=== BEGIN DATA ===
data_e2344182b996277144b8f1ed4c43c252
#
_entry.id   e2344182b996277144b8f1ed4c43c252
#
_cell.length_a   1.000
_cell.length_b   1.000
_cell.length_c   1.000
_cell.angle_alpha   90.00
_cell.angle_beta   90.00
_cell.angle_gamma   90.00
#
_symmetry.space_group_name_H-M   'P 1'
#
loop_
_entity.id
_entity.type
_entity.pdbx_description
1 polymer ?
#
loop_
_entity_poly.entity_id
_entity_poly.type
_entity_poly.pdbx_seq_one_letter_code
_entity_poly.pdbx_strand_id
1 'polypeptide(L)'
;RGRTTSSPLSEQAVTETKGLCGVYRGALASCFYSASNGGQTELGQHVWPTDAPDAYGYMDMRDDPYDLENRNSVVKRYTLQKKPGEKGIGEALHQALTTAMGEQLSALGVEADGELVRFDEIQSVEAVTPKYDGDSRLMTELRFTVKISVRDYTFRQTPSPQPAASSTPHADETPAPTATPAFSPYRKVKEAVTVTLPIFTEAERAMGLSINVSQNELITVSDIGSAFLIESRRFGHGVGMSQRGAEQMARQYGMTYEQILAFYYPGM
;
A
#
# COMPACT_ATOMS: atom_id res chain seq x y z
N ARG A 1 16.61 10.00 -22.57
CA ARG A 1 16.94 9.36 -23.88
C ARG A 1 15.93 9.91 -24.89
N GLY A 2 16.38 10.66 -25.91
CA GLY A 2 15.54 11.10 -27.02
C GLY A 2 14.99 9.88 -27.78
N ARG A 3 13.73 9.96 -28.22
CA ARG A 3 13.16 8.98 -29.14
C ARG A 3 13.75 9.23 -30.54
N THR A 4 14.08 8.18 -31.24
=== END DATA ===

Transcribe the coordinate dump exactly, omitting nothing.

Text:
data_e2344182b996277144b8f1ed4c43c252
#
_entry.id   e2344182b996277144b8f1ed4c43c252
#
_cell.length_a   1.000
_cell.length_b   1.000
_cell.length_c   1.000
_cell.angle_alpha   90.00
_cell.angle_beta   90.00
_cell.angle_gamma   90.00
#
_symmetry.space_group_name_H-M   'P 1'
#
loop_
_entity.id
_entity.type
_entity.pdbx_description
1 polymer ?
#
loop_
_entity_poly.entity_id
_entity_poly.type
_entity_poly.pdbx_seq_one_letter_code
_entity_poly.pdbx_strand_id
1 'polypeptide(L)'
;RGRTTSSPLSEQAVTETKGLCGVYRGALASCFYSASNGGQTELGQHVWPTDAPDAYGYMDMRDDPYDLENRNSVVKRYTLQKKPGEKGIGEALHQALTTAMGEQLSALGVEADGELVRFDEIQSVEAVTPKYDGDSRLMTELRFTVKISVRDYTFRQTPSPQPAASSTPHADETPAPTATPAFSPYRKVKEAVTVTLPIFTEAERAMGLSINVSQNELITVSDIGSAFLIESRRFGHGVGMSQRGAEQMARQYGMTYEQILAFYYPGM
;
A
#
# COMPACT_ATOMS: atom_id res chain seq x y z
N ARG A 1 16.61 10.00 -22.57
CA ARG A 1 16.94 9.36 -23.88
C ARG A 1 15.93 9.91 -24.89
N GLY A 2 16.38 10.66 -25.91
CA GLY A 2 15.54 11.10 -27.02
C GLY A 2 14.99 9.88 -27.78
N ARG A 3 13.73 9.96 -28.22
CA ARG A 3 13.16 8.98 -29.14
C ARG A 3 13.75 9.23 -30.54
N THR A 4 14.08 8.18 -31.24